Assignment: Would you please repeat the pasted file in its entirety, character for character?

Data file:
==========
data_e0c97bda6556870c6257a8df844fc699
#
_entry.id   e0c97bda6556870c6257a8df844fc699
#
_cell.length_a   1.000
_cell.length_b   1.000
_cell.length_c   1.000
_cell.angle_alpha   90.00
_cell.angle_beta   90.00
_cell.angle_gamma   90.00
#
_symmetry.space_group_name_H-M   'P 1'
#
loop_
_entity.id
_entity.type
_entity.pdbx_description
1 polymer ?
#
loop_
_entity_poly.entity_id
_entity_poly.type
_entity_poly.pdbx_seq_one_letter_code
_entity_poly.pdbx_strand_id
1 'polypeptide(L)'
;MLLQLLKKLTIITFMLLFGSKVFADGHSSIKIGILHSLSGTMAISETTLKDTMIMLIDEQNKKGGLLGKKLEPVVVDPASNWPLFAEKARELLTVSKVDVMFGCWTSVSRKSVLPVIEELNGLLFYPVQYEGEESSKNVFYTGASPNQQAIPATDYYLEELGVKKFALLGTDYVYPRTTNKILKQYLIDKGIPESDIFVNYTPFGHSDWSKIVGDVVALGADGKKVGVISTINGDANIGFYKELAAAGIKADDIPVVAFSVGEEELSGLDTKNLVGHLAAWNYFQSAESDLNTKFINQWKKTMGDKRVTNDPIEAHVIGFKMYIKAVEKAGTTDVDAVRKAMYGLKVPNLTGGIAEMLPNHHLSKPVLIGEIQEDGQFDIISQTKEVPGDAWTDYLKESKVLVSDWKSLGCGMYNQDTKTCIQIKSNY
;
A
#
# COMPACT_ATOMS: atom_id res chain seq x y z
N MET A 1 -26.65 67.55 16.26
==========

data_e0c97bda6556870c6257a8df844fc699
#
_entry.id   e0c97bda6556870c6257a8df844fc699
#
_cell.length_a   1.000
_cell.length_b   1.000
_cell.length_c   1.000
_cell.angle_alpha   90.00
_cell.angle_beta   90.00
_cell.angle_gamma   90.00
#
_symmetry.space_group_name_H-M   'P 1'
#
loop_
_entity.id
_entity.type
_entity.pdbx_description
1 polymer ?
#
loop_
_entity_poly.entity_id
_entity_poly.type
_entity_poly.pdbx_seq_one_letter_code
_entity_poly.pdbx_strand_id
1 'polypeptide(L)'
;MLLQLLKKLTIITFMLLFGSKVFADGHSSIKIGILHSLSGTMAISETTLKDTMIMLIDEQNKKGGLLGKKLEPVVVDPASNWPLFAEKARELLTVSKVDVMFGCWTSVSRKSVLPVIEELNGLLFYPVQYEGEESSKNVFYTGASPNQQAIPATDYYLEELGVKKFALLGTDYVYPRTTNKILKQYLIDKGIPESDIFVNYTPFGHSDWSKIVGDVVALGADGKKVGVISTINGDANIGFYKELAAAGIKADDIPVVAFSVGEEELSGLDTKNLVGHLAAWNYFQSAESDLNTKFINQWKKTMGDKRVTNDPIEAHVIGFKMYIKAVEKAGTTDVDAVRKAMYGLKVPNLTGGIAEMLPNHHLSKPVLIGEIQEDGQFDIISQTKEVPGDAWTDYLKESKVLVSDWKSLGCGMYNQDTKTCIQIKSNY
;
A
#
# COMPACT_ATOMS: atom_id res chain seq x y z
N MET A 1 -26.65 67.55 16.26